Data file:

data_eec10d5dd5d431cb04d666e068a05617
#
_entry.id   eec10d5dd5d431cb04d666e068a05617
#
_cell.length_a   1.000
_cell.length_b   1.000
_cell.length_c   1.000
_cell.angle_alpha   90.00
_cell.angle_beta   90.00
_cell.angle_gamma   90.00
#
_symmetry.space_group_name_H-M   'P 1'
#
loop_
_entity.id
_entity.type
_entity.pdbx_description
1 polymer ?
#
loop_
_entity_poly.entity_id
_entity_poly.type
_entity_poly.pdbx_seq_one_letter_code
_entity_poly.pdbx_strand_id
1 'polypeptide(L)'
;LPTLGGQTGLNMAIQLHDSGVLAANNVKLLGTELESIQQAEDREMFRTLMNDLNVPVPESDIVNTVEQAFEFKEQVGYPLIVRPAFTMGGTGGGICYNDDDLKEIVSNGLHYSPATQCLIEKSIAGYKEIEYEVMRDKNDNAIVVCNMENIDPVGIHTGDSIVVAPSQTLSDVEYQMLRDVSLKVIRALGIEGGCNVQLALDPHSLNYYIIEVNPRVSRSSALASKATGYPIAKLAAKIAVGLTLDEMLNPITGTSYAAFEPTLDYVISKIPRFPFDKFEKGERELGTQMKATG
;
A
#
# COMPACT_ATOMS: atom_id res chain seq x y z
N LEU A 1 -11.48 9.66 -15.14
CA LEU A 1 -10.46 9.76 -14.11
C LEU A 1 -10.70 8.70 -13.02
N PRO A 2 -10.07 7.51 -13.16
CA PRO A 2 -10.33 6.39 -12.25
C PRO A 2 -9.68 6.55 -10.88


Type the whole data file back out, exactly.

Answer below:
data_eec10d5dd5d431cb04d666e068a05617
#
_entry.id   eec10d5dd5d431cb04d666e068a05617
#
_cell.length_a   1.000
_cell.length_b   1.000
_cell.length_c   1.000
_cell.angle_alpha   90.00
_cell.angle_beta   90.00
_cell.angle_gamma   90.00
#
_symmetry.space_group_name_H-M   'P 1'
#
loop_
_entity.id
_entity.type
_entity.pdbx_description
1 polymer ?
#
loop_
_entity_poly.entity_id
_entity_poly.type
_entity_poly.pdbx_seq_one_letter_code
_entity_poly.pdbx_strand_id
1 'polypeptide(L)'
;LPTLGGQTGLNMAIQLHDSGVLAANNVKLLGTELESIQQAEDREMFRTLMNDLNVPVPESDIVNTVEQAFEFKEQVGYPLIVRPAFTMGGTGGGICYNDDDLKEIVSNGLHYSPATQCLIEKSIAGYKEIEYEVMRDKNDNAIVVCNMENIDPVGIHTGDSIVVAPSQTLSDVEYQMLRDVSLKVIRALGIEGGCNVQLALDPHSLNYYIIEVNPRVSRSSALASKATGYPIAKLAAKIAVGLTLDEMLNPITGTSYAAFEPTLDYVISKIPRFPFDKFEKGERELGTQMKATG
;
A
#
# COMPACT_ATOMS: atom_id res chain seq x y z
N LEU A 1 -11.48 9.66 -15.14
CA LEU A 1 -10.46 9.76 -14.11
C LEU A 1 -10.70 8.70 -13.02
N PRO A 2 -10.07 7.51 -13.16
CA PRO A 2 -10.33 6.39 -12.25
C PRO A 2 -9.68 6.55 -10.88